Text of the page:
Most opinion columns in the media, including this one, can tend to take a negative view of the world, so let's start this one on a positive note.
Twice in our country's recent history, people have been subjected to cruel and vicious acts of terrorism. Twice the police responded unbelievably quickly to the atrocities and undoubtedly saved lives.
In London, Paris and the United States, attacks similar to the 2019 Christchurch mosque shootings and the recent Auckland supermarket stabbings have shown us that the gunman or knife-wielding assailant was free to carry out his violent acts over a much longer period, with an inevitably worse casualty rate.
In the Christchurch massacres, it was eagle-eyed cops rushing to the scene of the tragedy that ensured a speedy halt to the killer's totally unexpected attacks. Nearly a hundred people were killed or wounded, but the total would have been much higher elsewhere in the South Island had the police not nailed the gunman so promptly.
In Auckland, as a result of a faulty anti-terrorism law that prevented the killer from being arrested for "planning" to commit an attack, a team of 30 armed police was tasked with closely following him. No sooner had he begun his attempt to slaughter innocent shoppers than he was shot dead, albeit not before he had wounded seven people, but the total could have been so much worse had the police not acted so quickly.
An old colleague of mine, a multiple-award-winning crime journalist in his day, contacted me to pay his own tribute saying, "Here, our cops were not just courageous, but ruthlessly efficient both times." That is so true.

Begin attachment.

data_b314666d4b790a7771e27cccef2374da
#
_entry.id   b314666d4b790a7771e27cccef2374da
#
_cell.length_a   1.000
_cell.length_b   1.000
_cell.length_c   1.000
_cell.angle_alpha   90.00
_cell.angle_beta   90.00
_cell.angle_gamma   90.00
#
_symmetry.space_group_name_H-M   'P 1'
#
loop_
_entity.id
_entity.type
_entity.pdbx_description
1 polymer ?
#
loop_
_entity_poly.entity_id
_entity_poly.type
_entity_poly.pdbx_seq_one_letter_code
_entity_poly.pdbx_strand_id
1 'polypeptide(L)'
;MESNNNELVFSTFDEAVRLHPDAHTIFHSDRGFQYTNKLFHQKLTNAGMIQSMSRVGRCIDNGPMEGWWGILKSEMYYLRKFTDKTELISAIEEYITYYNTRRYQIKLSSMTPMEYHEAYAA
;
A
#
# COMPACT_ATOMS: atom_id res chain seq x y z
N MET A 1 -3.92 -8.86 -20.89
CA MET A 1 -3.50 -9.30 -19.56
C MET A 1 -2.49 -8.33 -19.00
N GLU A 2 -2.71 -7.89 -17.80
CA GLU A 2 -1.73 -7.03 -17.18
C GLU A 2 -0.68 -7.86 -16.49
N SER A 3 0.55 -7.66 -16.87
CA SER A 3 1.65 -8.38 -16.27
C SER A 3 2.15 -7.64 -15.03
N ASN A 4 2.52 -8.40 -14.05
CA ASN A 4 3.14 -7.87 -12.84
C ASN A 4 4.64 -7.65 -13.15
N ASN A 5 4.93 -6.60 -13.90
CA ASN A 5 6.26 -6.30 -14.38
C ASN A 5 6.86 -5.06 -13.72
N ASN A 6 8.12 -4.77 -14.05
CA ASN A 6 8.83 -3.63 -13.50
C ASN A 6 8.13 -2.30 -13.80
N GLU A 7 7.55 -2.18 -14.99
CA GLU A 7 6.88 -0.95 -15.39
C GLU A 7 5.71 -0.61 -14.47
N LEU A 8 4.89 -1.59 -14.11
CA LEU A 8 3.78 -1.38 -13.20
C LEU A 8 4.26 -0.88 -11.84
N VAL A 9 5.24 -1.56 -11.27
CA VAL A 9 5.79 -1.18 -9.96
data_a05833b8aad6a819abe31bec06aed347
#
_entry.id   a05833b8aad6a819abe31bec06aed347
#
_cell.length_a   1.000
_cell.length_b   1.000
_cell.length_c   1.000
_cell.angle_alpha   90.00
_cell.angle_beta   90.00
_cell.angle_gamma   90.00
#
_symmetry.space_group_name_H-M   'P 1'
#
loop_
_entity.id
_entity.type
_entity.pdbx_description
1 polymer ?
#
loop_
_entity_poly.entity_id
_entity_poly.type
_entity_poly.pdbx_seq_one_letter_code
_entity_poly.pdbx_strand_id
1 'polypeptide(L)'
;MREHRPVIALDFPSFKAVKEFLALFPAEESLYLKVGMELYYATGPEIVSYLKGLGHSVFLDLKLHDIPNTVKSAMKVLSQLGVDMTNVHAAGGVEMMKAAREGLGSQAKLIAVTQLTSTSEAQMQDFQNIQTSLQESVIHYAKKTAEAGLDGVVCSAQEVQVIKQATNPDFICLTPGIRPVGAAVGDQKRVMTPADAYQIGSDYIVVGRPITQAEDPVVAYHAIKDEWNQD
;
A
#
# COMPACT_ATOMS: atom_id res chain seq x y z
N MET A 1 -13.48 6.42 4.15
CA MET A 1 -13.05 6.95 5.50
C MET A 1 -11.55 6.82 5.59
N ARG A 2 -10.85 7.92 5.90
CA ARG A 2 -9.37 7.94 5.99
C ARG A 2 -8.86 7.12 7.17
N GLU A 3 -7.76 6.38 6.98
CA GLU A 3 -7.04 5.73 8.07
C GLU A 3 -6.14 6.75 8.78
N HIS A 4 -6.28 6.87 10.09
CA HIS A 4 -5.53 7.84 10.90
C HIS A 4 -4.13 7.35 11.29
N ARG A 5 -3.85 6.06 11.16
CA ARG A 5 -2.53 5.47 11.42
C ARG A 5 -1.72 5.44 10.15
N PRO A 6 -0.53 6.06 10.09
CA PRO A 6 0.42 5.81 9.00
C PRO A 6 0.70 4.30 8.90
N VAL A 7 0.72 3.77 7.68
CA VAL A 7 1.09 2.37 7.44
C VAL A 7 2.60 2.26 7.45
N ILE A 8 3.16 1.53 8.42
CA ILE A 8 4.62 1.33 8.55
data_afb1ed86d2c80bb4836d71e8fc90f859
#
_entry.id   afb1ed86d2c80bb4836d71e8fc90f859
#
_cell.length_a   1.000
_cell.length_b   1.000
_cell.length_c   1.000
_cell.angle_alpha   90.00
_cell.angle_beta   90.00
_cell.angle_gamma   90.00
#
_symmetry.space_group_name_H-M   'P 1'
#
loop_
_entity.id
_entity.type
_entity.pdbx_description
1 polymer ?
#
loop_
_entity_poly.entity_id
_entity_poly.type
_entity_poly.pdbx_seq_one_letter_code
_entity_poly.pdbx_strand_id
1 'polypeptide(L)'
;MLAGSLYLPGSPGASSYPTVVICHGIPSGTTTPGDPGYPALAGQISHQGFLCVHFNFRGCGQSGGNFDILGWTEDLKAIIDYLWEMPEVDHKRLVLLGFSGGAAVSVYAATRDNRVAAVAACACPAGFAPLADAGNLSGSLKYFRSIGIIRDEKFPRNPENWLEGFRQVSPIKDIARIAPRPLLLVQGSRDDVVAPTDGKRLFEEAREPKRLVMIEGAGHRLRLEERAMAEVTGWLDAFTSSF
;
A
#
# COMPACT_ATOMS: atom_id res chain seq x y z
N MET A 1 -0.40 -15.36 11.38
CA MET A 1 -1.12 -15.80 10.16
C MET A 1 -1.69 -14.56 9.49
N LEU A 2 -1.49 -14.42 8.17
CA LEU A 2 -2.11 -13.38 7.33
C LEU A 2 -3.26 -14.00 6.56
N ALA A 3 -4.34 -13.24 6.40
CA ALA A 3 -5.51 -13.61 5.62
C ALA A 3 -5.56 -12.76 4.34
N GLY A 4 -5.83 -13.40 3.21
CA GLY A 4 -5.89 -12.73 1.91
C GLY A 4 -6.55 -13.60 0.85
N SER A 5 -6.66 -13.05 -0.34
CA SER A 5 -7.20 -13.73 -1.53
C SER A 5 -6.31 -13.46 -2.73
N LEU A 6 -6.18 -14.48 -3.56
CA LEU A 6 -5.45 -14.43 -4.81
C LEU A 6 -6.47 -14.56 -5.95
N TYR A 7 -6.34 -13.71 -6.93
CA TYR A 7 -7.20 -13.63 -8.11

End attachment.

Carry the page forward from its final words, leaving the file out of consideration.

Of course, Covid-19 played its part in the second attack. Fears were expressed about the deteriorating mental health of the Auckland assailant, but it appears Level 4 restrictions meant arranging a face-to-face meeting to assess his psychological state, which would have resulted in him being taken safely back into custody, could not speedily occur.
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The pandemic has had a huge effect on all our lives. A reduction from alert level 3 to what the Prime Minister calls Delta level 2 for the rest of the country, apart from Auckland, is still enormously restrictive. In indoor venues, it means scanning in, wearing masks and having no more than 50 customers seated for drinking and eating. In your own home, you're expected to note who has come over to see you in case there is a fresh outbreak.
It is the hospitality industry that perhaps faces the toughest time. Restaurants and bars face heavy fixed costs, with those in Auckland that cannot open bleeding money, and those in the rest of the country struggling under the weight of the Delta level 2 restrictions. This time around, Government handouts for them seem more constrained or insufficient. Some, maybe many, especially those in Auckland, seem likely to fail financially before the country can return to level 1 or better.
It sounds bleak, and it is. The impact of continued Covid-19 restrictions across the country must be having a psychological effect on people. I suspect you can see it in the mood of your family, neighbours and friends.
Progress out of this pandemic is painstakingly slow and frustrating, but it appears we have little choice in the matter. To retain my sanity, I've taken to reading and watching less bleak news and I've turned off RNZ National. There is a relentless bombardment of negative news that does wear you down. While we all wait endlessly, I suggest you try RNZ Concert for some soothing orchestral medicine.